Why can’t I use SCRIPT or IFRAME tags in my SharePoint Rich Text fields?

Written by Cornelius J. van Dyk on . Posted in Blog

I answered this question and thought it might be good to post for others as well…  The question was: “So before I write a custom field to replace the use of the OOTB multiline text field could anyone tell me a couple things? First, could someone better explain the reason that script and iframe tags were allowed in content editor web parts but not in the multiline text RTE? Second, is there a way to enable the use of unsafe tags within the multiline text field without having to create a custom field?”   The answers to your questions are: 1.  SECURITY. 2.  NO. (See 1 above) So now, let me explain… The use of <script> and <iframe> tags in the Rich Text fields are not allowed, or rather, are not interpreted as their types, but just as text, because it’s a rich TEXT field.  As a rich text field, the content of the field is something that a USER can set.  As such, any web site that would allow a USER to set the content of a field to something that is executable such as SCRIPTS or IFRAMES, would pose a grave security risk.  It’s like telling a hacker… Here’s the keys to my server.  Do your worst. For that reason, all fields that contain content set by users, are configured to NOT allow users to embed scripts etc. into the pages. In the same way, the use of Content Editor web parts is limited to users with DESIGNER or ADMINISTRATOR rights.  The assumption here is that these level users are trusted users that have been vetted and they won’t intentionally embed harmful content into pages. SharePoint isn’t trying to make life hard… it’s just protecting us from ourselves sometimes. 🙂



Tags: ,

Trackback from your site.

Cornelius J. van Dyk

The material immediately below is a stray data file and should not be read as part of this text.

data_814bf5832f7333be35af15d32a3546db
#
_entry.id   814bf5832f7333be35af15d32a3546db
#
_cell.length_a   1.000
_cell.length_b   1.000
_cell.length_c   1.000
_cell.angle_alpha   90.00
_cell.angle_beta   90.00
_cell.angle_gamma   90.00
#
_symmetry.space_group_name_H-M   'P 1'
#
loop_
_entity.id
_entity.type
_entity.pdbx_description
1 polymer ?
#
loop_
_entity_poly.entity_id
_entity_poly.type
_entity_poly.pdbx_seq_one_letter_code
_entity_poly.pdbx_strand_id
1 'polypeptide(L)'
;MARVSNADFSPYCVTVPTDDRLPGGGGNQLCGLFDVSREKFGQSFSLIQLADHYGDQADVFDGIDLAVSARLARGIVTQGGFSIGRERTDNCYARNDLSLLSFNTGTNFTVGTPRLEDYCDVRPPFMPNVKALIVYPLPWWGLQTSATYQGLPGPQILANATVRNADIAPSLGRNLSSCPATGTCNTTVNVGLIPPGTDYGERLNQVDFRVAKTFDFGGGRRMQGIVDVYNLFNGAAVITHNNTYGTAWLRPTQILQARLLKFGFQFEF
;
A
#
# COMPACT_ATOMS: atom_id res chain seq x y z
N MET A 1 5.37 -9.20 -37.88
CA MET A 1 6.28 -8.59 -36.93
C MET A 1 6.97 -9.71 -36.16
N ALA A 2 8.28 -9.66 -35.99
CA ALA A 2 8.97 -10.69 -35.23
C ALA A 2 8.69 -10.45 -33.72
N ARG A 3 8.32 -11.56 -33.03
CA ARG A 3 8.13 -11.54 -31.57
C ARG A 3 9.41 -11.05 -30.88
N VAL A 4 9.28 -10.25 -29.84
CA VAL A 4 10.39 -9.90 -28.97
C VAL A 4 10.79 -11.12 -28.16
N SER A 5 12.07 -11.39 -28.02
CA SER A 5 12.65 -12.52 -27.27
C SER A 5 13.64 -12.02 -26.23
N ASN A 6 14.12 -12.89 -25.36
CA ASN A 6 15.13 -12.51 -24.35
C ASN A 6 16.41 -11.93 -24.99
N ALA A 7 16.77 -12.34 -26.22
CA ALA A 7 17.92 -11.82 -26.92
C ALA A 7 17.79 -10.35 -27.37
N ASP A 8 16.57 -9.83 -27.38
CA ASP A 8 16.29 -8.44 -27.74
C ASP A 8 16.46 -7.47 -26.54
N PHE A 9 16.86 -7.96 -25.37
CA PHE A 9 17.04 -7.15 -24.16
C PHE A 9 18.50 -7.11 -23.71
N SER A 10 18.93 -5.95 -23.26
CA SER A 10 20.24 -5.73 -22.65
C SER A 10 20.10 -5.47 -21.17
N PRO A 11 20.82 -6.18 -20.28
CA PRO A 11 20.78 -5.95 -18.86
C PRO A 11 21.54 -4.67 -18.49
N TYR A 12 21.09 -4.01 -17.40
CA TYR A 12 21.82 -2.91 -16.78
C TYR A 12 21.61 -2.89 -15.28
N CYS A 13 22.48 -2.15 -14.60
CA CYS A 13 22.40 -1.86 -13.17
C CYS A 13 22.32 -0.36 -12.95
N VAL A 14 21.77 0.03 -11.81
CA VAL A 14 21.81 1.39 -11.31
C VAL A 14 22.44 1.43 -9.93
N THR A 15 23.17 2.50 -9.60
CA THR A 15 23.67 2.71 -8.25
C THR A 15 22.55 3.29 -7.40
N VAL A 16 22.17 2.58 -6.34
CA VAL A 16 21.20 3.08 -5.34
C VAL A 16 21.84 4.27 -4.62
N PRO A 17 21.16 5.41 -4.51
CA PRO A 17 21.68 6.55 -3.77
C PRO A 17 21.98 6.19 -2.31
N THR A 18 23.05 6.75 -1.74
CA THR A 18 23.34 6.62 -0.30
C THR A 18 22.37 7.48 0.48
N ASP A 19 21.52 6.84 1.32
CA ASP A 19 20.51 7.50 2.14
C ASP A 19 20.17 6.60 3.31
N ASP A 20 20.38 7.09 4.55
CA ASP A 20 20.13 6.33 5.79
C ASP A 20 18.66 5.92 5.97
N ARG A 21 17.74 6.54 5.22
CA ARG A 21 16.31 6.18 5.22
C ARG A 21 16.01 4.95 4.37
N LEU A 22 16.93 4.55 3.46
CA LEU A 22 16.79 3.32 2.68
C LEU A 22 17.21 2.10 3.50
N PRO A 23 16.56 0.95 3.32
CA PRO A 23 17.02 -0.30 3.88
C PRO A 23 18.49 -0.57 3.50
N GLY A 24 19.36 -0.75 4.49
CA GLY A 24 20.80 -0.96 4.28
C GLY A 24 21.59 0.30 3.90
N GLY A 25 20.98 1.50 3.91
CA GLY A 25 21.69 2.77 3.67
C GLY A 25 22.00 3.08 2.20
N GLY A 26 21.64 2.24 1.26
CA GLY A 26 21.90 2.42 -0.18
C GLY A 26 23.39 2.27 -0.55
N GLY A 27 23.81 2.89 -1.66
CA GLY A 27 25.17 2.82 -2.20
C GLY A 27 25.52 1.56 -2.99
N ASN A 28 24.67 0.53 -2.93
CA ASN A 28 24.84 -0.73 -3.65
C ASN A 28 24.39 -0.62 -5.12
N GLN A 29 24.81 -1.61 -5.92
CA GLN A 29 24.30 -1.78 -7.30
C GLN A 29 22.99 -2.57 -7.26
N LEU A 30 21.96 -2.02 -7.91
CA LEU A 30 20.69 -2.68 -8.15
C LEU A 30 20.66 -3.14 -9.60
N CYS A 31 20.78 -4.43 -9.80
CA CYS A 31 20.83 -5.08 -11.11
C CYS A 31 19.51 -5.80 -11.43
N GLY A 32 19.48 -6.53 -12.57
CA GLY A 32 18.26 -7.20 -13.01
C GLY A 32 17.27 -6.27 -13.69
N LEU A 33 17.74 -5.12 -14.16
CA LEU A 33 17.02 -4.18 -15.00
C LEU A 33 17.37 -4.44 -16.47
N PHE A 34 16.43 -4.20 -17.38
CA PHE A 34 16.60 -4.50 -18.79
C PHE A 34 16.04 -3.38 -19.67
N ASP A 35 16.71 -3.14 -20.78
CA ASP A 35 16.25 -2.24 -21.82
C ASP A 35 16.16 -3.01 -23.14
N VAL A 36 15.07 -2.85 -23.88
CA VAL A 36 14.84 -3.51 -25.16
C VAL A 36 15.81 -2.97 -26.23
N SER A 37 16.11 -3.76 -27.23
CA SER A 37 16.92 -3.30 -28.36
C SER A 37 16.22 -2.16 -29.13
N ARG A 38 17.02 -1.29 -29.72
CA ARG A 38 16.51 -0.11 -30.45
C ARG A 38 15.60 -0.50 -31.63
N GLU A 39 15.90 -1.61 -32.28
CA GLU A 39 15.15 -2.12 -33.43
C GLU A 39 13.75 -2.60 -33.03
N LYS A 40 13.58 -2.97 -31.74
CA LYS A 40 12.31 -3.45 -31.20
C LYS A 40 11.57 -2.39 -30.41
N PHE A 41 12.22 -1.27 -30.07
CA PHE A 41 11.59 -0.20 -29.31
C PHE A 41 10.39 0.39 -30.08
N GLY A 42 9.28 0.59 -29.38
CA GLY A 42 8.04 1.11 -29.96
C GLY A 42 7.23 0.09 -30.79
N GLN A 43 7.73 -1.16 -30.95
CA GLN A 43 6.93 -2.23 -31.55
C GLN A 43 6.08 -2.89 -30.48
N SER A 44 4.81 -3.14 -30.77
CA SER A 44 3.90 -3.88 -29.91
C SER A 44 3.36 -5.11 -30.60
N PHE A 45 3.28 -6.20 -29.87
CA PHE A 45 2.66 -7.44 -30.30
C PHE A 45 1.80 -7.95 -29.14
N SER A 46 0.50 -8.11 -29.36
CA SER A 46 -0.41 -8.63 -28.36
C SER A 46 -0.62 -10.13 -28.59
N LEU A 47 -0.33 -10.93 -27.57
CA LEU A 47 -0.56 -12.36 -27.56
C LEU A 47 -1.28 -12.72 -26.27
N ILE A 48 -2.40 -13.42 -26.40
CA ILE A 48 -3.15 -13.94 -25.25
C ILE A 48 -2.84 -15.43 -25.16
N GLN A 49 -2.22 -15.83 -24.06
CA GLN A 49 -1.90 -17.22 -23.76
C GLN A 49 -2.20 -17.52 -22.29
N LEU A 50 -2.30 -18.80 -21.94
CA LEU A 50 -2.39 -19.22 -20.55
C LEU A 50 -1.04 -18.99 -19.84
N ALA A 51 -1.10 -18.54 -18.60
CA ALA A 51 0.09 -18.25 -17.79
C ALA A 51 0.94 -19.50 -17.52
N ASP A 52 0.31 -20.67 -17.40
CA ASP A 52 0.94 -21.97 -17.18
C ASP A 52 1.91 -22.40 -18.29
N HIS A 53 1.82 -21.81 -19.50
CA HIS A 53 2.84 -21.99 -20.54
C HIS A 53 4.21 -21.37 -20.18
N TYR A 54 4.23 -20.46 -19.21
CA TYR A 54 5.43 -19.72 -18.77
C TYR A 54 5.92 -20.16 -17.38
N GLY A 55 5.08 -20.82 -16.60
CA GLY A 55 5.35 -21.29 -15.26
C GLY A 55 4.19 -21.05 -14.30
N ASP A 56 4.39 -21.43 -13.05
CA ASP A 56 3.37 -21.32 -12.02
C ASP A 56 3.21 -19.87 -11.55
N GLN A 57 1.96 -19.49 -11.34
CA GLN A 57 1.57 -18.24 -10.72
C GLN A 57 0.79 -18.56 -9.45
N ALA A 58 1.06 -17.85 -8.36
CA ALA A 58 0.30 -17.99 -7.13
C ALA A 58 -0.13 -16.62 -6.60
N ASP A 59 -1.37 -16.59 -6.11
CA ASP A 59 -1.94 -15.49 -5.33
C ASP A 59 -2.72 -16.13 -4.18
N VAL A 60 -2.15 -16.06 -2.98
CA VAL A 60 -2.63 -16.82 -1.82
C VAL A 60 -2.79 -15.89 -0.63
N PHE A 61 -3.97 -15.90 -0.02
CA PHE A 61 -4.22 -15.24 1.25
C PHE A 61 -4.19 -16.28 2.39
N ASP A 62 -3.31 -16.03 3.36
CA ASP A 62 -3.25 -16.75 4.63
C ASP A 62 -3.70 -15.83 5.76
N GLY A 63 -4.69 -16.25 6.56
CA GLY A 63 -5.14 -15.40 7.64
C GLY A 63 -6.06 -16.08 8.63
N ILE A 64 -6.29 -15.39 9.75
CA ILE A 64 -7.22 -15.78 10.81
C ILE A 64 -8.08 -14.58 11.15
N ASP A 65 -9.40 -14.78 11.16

Born and raised in South Africa during the 70's I got my start in computers when a game on my Sinclair ZX Spectrum crashed, revealing it's BASIC source code. The ZX had a whopping 48K of memory which was considered to be a lot in the Commodore Vic20 era, but more importantly, it had BASIC built into the soft touch keyboard. Teaching myself to program, I coded my first commercial program at age 15.

After graduating high school at 17, I joined the South African Air Force, graduating the Academy and becoming a Pilot with the rank of First Lieutenant by age 20. After serving my country for six years, I made my way back into computer software.

Continuing my education, I graduated Suma Cum Laude from the Computer Training Institute before joining First National Bank where my work won the Smithsonian Award for Technological Innovation in the field of Banking and Insurance. Soon I met Will Coleman from Amdahl SA, who introduced me to a little known programming language named Huron/ObjectStar. As fate would have it, this unknown language and Y2K brought me to the USA in 1998.

I got involved with SharePoint after playing around with the Beta for SharePoint Portal Server 2003. Leaving my career at Rexnord to become a consultant in 2004, I was first awarded the Microsoft Most Valuable Professional Award for SharePoint in 2005, becoming only the 9th MVP for WSS at the time. I fulfilled a life long dream by pledging allegiance to the Flag as a US citizen in 2006. I met the love of my life and became a private consultant in 2008. I was honored to receive my ninth MVP award for SharePoint Server in 2013.

Leave a comment

You must be logged in to post a comment.